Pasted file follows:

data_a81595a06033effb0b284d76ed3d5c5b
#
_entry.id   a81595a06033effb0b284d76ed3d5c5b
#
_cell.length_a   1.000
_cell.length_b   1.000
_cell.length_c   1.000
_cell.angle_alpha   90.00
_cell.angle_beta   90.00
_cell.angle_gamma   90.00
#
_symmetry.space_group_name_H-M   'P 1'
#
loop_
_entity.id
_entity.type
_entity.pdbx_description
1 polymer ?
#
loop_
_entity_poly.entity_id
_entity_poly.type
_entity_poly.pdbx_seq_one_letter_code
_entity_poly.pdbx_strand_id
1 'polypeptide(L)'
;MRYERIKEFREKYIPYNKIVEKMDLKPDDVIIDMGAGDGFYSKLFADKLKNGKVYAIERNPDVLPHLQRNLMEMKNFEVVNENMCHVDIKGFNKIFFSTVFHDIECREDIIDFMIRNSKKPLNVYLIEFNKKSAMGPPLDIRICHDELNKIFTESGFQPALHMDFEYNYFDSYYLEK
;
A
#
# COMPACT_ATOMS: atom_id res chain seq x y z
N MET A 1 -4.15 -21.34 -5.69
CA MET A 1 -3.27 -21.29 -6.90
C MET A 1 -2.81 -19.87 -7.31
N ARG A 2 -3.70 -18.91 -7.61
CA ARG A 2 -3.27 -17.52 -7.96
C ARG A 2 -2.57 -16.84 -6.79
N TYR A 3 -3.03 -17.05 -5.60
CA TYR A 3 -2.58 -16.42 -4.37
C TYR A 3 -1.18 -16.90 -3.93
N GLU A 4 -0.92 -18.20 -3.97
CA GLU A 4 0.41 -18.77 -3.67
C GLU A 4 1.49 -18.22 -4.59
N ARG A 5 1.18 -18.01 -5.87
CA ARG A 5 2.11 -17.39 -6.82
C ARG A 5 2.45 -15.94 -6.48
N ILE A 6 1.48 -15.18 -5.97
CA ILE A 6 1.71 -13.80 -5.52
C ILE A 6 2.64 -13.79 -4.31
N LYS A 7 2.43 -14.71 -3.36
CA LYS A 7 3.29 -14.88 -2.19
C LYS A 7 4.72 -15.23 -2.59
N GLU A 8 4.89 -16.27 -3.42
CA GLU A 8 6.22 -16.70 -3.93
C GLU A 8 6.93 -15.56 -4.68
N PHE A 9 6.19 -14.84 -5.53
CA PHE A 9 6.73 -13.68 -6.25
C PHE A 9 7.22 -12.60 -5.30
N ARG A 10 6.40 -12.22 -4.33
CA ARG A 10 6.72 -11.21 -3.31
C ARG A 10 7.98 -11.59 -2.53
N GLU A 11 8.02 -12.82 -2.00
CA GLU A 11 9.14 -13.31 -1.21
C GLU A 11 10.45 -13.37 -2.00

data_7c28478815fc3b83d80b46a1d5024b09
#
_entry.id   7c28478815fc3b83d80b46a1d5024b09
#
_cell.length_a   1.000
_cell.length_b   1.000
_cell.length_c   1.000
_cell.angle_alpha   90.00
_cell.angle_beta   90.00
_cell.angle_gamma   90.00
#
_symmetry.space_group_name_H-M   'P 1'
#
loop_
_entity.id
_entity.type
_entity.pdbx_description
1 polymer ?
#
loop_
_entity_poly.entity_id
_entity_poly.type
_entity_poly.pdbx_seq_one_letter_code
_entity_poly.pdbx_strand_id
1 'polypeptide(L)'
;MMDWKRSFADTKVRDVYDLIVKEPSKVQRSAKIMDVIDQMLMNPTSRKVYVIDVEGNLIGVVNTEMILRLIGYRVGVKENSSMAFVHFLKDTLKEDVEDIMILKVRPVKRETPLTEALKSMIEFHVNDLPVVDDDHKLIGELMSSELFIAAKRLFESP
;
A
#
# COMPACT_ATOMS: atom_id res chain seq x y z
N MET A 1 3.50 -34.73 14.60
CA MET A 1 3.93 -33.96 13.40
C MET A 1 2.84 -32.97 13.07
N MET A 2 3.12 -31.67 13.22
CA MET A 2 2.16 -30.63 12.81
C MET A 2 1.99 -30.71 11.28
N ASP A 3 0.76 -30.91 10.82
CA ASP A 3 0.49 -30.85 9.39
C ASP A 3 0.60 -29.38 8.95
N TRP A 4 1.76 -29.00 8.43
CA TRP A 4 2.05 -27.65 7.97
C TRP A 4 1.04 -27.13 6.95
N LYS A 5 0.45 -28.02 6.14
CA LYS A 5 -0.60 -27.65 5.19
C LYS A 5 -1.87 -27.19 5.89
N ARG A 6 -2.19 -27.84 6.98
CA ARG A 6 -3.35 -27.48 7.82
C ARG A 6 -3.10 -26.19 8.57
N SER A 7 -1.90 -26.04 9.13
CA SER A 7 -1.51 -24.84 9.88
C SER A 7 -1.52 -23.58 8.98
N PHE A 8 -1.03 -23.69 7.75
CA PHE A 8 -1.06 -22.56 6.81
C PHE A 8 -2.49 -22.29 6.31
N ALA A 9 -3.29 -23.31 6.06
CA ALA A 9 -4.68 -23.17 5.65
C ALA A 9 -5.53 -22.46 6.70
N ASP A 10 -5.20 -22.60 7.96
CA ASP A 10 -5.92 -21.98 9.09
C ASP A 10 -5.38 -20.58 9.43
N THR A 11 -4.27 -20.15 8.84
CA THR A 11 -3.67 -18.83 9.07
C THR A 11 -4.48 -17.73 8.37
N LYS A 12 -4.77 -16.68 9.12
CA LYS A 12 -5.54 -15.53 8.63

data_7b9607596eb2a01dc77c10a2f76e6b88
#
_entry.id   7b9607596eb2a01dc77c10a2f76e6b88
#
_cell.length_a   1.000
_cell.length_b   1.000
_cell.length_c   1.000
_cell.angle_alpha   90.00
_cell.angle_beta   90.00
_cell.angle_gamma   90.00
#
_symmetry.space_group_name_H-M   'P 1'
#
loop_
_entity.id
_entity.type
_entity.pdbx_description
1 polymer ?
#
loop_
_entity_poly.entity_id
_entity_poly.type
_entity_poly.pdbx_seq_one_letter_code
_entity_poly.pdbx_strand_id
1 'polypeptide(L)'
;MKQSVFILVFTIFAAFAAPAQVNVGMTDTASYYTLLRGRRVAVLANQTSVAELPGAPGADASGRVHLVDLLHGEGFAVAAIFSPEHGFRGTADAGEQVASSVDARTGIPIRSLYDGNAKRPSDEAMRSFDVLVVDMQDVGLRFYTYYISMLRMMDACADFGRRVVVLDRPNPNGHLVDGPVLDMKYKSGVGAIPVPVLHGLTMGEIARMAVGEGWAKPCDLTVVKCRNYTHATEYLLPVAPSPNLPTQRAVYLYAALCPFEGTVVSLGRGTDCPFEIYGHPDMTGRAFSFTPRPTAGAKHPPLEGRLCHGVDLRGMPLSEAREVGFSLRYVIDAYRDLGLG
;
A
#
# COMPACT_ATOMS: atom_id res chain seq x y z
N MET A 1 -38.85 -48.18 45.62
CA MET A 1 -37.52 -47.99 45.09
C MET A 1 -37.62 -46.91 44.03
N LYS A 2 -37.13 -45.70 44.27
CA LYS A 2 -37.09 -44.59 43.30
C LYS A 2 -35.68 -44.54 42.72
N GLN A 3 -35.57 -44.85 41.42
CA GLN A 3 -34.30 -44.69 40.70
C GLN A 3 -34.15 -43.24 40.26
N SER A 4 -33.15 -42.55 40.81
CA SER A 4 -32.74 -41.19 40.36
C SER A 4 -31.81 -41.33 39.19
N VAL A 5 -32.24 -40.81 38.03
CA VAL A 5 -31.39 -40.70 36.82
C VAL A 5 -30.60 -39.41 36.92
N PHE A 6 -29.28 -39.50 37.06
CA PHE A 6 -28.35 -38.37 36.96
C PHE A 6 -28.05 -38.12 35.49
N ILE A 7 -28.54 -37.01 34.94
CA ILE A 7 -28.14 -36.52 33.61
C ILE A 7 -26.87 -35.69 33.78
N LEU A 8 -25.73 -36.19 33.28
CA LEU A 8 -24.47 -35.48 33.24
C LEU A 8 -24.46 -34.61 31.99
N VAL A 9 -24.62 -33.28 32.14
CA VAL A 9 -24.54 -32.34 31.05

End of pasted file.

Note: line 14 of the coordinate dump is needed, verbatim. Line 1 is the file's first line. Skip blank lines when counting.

loop_